Today’s question is a very common one for nontraditional students especially one who has had a lot of struggles going through the process. This student is worried about a few B grades in Orgo and Biochem during his postbac and is wondering how it will affect his chances for medical school.
[01:15] OldPreMeds Question of the Week:
“I’m a 39-year-old married male with a two-year-old and three-year-old. I currently work about 60 hours a week as an elementary school teacher. My wife saw that I was burning out as a teacher and asked what I really wanted to do with my life. I had always wanted to be a doctor. She said go for it.
In 2000, as a BS in Government and Minor in Music, it’s 3.42 GPA and 3.15 BCPM. I went to law school after graduating undergrad. My mother committed suicide the morning of my second first semester exam, witnessed it, gave permission to harvest organs, planned the funeral, etc. “
“For MD schools, it’s BCPM. For DO schools, they do not count Math as a science class and a science course so it’s not included in your Science GPA.”
“I eventually took a hardship withdrawal and pursued teaching to support myself. My father took the life insurance money for himself and moved across the continent with his new wife. Law school GPA was not good. But I don’t think that counts for AMCAS GPA. I’ve been told there is a place to talk about this on the application. I took some graduate courses in education for continuing ed, credits for my teaching certificate. All A’s. I have a master’s in education. It was pass-fail and online. I don’t think these are accounted for AMCAS GPA either. Postbac GPA so far is 3.77.
I retook my science courses because they were so old. What worries me is I have A’s in everything except for Orgo I and Biochem. I’m likely to get a B in Orgo 2 I’m currently taking. I should be researching in the fall with my old biochem professor but I am not sure if that will count towards my GPA. I withdrew three times during my postbac – once, when the father-in-law passed away, when I had my first child, and when I transferred from a community college to a four-year university. I volunteer at a hospital four hours a week. I should have about 160 hours by now and I’ve shadowed a general practice MD four hours, pediatrician 12 hours, and possibly a dermatologist soon as well.
I took the MCAT in May and voided my score. I thought I would have more time to prepare but being a parent took some of that time away. I will take it again in either the spring or early summer 2018. I could definitely see what I needed to work on. I am most concerned about the Biochem and Orgo grades affecting my ability to get in.
- Should I take more science courses after Orgo 2? I have not had any Psychology yet and could take it but many people I have talked to said I just need Khan Academy or the Kaplan or Examkrackers books.
- I am pretty sure I need a high MCAT score to balance the Organic grades. Is this thinking rationally?
- Anything else I should be considering?”
Here are my thoughts:
[04:50] Thinking Too Micro
For this student worried about a B in Organic 1 & 2 and Biochemistry with an overall postbac GPA at 3.77, assuming it’s all science GPA. It’s a great GPA!'This is a very common problem for students, they think too micro and they need to look more macro. Look at that bigger picture.'Click To Tweet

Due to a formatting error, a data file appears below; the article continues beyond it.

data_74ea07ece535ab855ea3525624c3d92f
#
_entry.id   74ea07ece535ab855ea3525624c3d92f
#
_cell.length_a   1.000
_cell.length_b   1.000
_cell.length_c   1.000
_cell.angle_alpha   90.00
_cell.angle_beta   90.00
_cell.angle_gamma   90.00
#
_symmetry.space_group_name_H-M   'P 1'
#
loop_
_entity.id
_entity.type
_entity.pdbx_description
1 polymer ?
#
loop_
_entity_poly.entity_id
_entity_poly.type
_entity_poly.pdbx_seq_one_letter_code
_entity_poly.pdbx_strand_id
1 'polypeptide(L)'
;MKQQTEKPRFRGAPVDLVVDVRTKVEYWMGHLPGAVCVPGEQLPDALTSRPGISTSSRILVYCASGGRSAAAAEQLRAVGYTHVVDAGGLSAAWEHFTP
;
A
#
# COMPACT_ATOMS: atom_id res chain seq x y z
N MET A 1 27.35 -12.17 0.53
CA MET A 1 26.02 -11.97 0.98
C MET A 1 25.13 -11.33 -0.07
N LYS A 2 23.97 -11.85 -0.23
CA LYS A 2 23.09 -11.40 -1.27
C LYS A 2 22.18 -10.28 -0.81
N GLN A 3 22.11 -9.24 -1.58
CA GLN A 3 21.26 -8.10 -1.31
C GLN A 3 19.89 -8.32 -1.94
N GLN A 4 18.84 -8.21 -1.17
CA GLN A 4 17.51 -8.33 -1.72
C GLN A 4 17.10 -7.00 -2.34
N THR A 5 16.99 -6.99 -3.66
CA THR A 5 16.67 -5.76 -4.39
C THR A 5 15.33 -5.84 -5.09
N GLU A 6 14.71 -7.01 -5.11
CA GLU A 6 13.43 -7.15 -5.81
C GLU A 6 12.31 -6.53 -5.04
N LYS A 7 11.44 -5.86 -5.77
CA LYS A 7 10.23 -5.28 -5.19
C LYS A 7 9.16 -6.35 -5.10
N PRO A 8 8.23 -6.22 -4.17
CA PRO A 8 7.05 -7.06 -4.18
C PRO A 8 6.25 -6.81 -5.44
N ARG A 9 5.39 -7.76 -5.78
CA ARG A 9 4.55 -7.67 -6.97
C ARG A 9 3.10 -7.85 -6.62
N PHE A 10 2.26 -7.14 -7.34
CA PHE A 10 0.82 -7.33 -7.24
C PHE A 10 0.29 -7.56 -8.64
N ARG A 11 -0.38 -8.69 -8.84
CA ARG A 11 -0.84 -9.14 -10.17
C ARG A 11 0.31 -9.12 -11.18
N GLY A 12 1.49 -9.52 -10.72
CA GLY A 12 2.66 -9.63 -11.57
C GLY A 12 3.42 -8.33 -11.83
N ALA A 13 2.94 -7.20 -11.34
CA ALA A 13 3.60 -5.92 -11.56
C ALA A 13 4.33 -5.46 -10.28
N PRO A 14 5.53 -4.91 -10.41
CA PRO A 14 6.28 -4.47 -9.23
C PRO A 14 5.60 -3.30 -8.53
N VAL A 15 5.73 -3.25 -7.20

When an admissions committee is looking at GPA’s or when they’re looking at your overall application, they’re looking macro. They’re going to start macro and they’re going to see 3.77, which is a great GPA. So don’t think too micro. Don’t worry about a B or two B’s or three. Those are okay. Do well in the rest of your classes. It’s okay to have B’s. You don’t have to be perfect.
Your undergrad GPA is decent. You BCPM isn’t great at 3.15 but I assume there’s not a lot of credits there that are part of that grade being a major in government and minor in music. So I assume there are not a lot of science courses in there. But the 3.7 postbac GPA is going to have a huge effect on the overall undergrad science GPA because I’m assuming there’s not a lot of science GPA credits there so the denominator is going to be much smaller.'Stop worrying about the micro, worry about the macro.'Click To Tweet
Look at the overall picture, your overall grades. Yes, trends are important to look at but the micro of having a B or C in one class is not that important. So don’t worry about that as those grades are okay.
[07:35] MCAT Score and Science Courses
The question about needing a high MCAT score to balance the orgo grade is not rational thinking. Again, getting a couple of B’s is not important in this situation. Get rid of that thinking. Of course, you would want to have a good MCAT score.'Don't worry about using your MCAT score to balance out something else.'Click To Tweet
Whether you should take more science courses after Orgo 2, I don’t think so. You may take a Psychology course if you want. If you listened to The MCAT Podcast, Bryan, the head honcho of Next Step Test Prep recommends taking Psychology and Sociology as he finds them very important for the MCAT. In fact, he recommends a year of Psychology for the MCAT. You could learn it by yourself but if you can take a course and not interfere with you studying for the MCAT or with any other classes or your ability to be a dad and husband, then go ahead.
[09:00] Clinical Experience and Telling Your Story
Clinical experience is always number one as well as shadowing. Make sure you continue to do clinical experience and shadowing.
Another big thing is your ability to tell your story. Make sure you can tell your story. Especially for nontrads out there, you need to be able to tell the story about why you are leaving your current career and why you’re going into medicine. Most students frame it around why they don’t want to do x and not enough why he want to do medicine.
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